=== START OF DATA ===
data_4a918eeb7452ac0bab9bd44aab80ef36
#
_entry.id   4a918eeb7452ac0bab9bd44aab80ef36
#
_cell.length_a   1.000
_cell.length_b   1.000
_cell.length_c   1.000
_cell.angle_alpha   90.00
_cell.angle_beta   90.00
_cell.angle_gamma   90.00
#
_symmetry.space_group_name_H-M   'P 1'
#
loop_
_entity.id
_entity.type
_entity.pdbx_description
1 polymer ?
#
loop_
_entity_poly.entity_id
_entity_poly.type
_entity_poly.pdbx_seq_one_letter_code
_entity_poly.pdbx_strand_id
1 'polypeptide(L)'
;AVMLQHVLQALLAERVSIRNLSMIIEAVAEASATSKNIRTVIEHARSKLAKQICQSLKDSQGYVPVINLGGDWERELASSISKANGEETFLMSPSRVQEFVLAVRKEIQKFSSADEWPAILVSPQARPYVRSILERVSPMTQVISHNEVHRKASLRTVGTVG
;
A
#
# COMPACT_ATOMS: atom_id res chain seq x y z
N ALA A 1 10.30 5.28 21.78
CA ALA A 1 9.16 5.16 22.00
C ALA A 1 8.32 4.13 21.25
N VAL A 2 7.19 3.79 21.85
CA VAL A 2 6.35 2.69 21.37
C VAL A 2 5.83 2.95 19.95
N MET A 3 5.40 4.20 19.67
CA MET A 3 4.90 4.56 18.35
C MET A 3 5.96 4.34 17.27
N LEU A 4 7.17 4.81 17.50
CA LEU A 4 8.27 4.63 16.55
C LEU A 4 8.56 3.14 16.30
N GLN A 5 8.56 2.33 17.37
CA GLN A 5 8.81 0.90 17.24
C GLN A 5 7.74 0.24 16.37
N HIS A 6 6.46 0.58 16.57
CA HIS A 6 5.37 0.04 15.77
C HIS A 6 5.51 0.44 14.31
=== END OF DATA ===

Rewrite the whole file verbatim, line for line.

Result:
data_4a918eeb7452ac0bab9bd44aab80ef36
#
_entry.id   4a918eeb7452ac0bab9bd44aab80ef36
#
_cell.length_a   1.000
_cell.length_b   1.000
_cell.length_c   1.000
_cell.angle_alpha   90.00
_cell.angle_beta   90.00
_cell.angle_gamma   90.00
#
_symmetry.space_group_name_H-M   'P 1'
#
loop_
_entity.id
_entity.type
_entity.pdbx_description
1 polymer ?
#
loop_
_entity_poly.entity_id
_entity_poly.type
_entity_poly.pdbx_seq_one_letter_code
_entity_poly.pdbx_strand_id
1 'polypeptide(L)'
;AVMLQHVLQALLAERVSIRNLSMIIEAVAEASATSKNIRTVIEHARSKLAKQICQSLKDSQGYVPVINLGGDWERELASSISKANGEETFLMSPSRVQEFVLAVRKEIQKFSSADEWPAILVSPQARPYVRSILERVSPMTQVISHNEVHRKASLRTVGTVG
;
A
#
# COMPACT_ATOMS: atom_id res chain seq x y z
N ALA A 1 10.30 5.28 21.78
CA ALA A 1 9.16 5.16 22.00
C ALA A 1 8.32 4.13 21.25
N VAL A 2 7.19 3.79 21.85
CA VAL A 2 6.35 2.69 21.37
C VAL A 2 5.83 2.95 19.95
N MET A 3 5.40 4.20 19.67
CA MET A 3 4.90 4.56 18.35
C MET A 3 5.96 4.34 17.27
N LEU A 4 7.17 4.81 17.50
CA LEU A 4 8.27 4.63 16.55
C LEU A 4 8.56 3.14 16.30
N GLN A 5 8.56 2.33 17.37
CA GLN A 5 8.81 0.90 17.24
C GLN A 5 7.74 0.24 16.37
N HIS A 6 6.46 0.58 16.57
CA HIS A 6 5.37 0.04 15.77
C HIS A 6 5.51 0.44 14.31